"Morbius" feels like the kind of comic book movie we used to receive in the early 2000s before Marvel completely re-invented themselves, and Christopher Nolan set the standard for what a comic book adaptation could be. The script is too convenient and thinly plotted with simplistic motivations that don't effectively examine the moral and ethical challenges Morbius and Milo are having to navigate through in their opposite desires to be cured. So much of that conflict is brought down to the barest of simplicities, and the film does not seem to be interested in diving deeper into its themes. It instead opts to deliver some thrilling moments of action and occasional beats of horror, hoping those moments of excitement will be enough to satisfy our own bloodlust for quality storytelling. There are some inspiring slow-motion shots during mid-air fight sequences that aid the audience in keeping track of the action (one long camera move down into a crowded New York City subway is a particular highlight). Still, those points of creativity are few and far between. And then there are the instants of horror that "Morbius" is trying to lean into as its story centers on a character that is not a sexy bloodsucking vampire but a monstrous bat-like creature who can maul you with the very swipe of his claws. However, the tame PG-13 rating prevents "Morbius" from standing out amongst other comic book movies, making it feel more like a missed opportunity to give audiences something, although maybe not executed perfectly, fresh. There's a decent utilization of visual effects, makeup, and sound work to bring "Morbius" to life. Still, with such emotionally stilted dialogue and rushed plotting, they don't leave the impact I'm sure the filmmakers wanted.
And then we come to Jared Leto, who is one of the most committed actors on the planet, for better or worse. Surprisingly, the intensity he usually brings to his various roles is absent here. He doesn't imbue Dr. Michael Morbius with any distinguishable characteristics and instead plays him straight and closer to the real-life Leto than we're used to seeing from the Academy Award-winning actor. This should come across as a relief as it would seem to be a nice change of pace for the actor, but it instead robs the film of any energy or momentum. However, "Doctor Who" star Matt Smith comes to save the day as the exuberantly evil Milo, who starts off as Morbius' best friend and turns into his fierce enemy as he wants a taste of Morbius's new circumstances despite the repercussions it may bring. Chewing the scenery, relishing in every wicked gesture, and even dancing shirtless, Smith is making the most of his first superhero film role and is the shot of adrenaline this morbid and dour film so desperately needed.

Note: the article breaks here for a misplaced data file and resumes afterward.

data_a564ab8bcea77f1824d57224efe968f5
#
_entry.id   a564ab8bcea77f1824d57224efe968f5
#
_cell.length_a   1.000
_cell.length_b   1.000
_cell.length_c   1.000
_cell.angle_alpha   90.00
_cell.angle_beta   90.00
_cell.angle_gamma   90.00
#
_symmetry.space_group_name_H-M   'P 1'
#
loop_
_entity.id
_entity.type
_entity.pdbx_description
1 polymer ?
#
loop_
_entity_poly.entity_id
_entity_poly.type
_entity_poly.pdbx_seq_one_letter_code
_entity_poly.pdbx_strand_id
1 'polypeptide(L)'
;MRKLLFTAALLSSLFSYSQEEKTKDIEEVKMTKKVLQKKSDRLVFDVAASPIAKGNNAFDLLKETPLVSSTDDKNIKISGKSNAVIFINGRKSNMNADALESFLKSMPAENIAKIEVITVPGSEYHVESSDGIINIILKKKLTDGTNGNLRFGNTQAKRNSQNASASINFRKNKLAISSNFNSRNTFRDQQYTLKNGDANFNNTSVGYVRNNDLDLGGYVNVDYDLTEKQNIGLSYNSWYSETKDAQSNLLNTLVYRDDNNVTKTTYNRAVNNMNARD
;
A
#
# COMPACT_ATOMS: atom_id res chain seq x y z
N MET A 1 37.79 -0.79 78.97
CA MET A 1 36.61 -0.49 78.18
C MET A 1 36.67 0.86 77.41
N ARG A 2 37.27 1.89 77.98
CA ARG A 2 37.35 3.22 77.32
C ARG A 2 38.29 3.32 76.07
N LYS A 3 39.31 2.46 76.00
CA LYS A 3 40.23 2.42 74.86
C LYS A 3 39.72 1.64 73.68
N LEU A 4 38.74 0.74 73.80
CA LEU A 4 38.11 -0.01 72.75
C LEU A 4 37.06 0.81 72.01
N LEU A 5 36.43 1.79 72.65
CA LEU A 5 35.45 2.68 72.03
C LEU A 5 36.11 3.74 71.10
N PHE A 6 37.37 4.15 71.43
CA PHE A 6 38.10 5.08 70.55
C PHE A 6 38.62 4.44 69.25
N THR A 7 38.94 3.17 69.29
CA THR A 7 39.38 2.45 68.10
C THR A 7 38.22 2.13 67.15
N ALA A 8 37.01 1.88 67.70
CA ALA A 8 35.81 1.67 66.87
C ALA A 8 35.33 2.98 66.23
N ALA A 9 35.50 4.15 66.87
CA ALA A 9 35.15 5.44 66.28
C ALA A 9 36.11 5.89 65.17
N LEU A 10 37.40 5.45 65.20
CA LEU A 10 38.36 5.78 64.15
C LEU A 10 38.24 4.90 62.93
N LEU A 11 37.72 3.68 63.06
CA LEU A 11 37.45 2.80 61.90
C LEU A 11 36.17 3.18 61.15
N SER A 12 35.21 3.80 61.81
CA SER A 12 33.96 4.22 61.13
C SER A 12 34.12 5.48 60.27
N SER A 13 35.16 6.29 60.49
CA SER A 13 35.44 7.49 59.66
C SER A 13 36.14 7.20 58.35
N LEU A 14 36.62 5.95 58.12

Thankfully, "Morbius" does not overstay its welcome. At less than two hours, the movie keeps up a strong pace, but so many subtle nuances in the characters and themes are lost in the process. There are cheap lines of dialogue, such as Morbius telling the two cops hot on his trail (played by Al Madrigal and Tyrese Gibson), "I'm hungry. And you wouldn't want to see me when I'm hungry." The ending is rushed to the point that it almost fails, ashamed of itself, and wants to let its audience go home rather than stay longer to explore the inner workings of Dr. Morbius's mind and how he's going to go on morally, ethically and physically given his new life. But hey! At least we got a few scenes of cool sonar-like visual effects, human bloodsucking, destruction, and mayhem in the city streets between supernatural beings stripped from a comic book for our entertainment! Because as long as we're given all of that, nothing else matters, right? And there's plenty more where that came from as "Morbius" closes with one of the most unexciting post-credits scenes I've seen in a comic book movie in quite some time. Douse this one with holy water and pray for the best.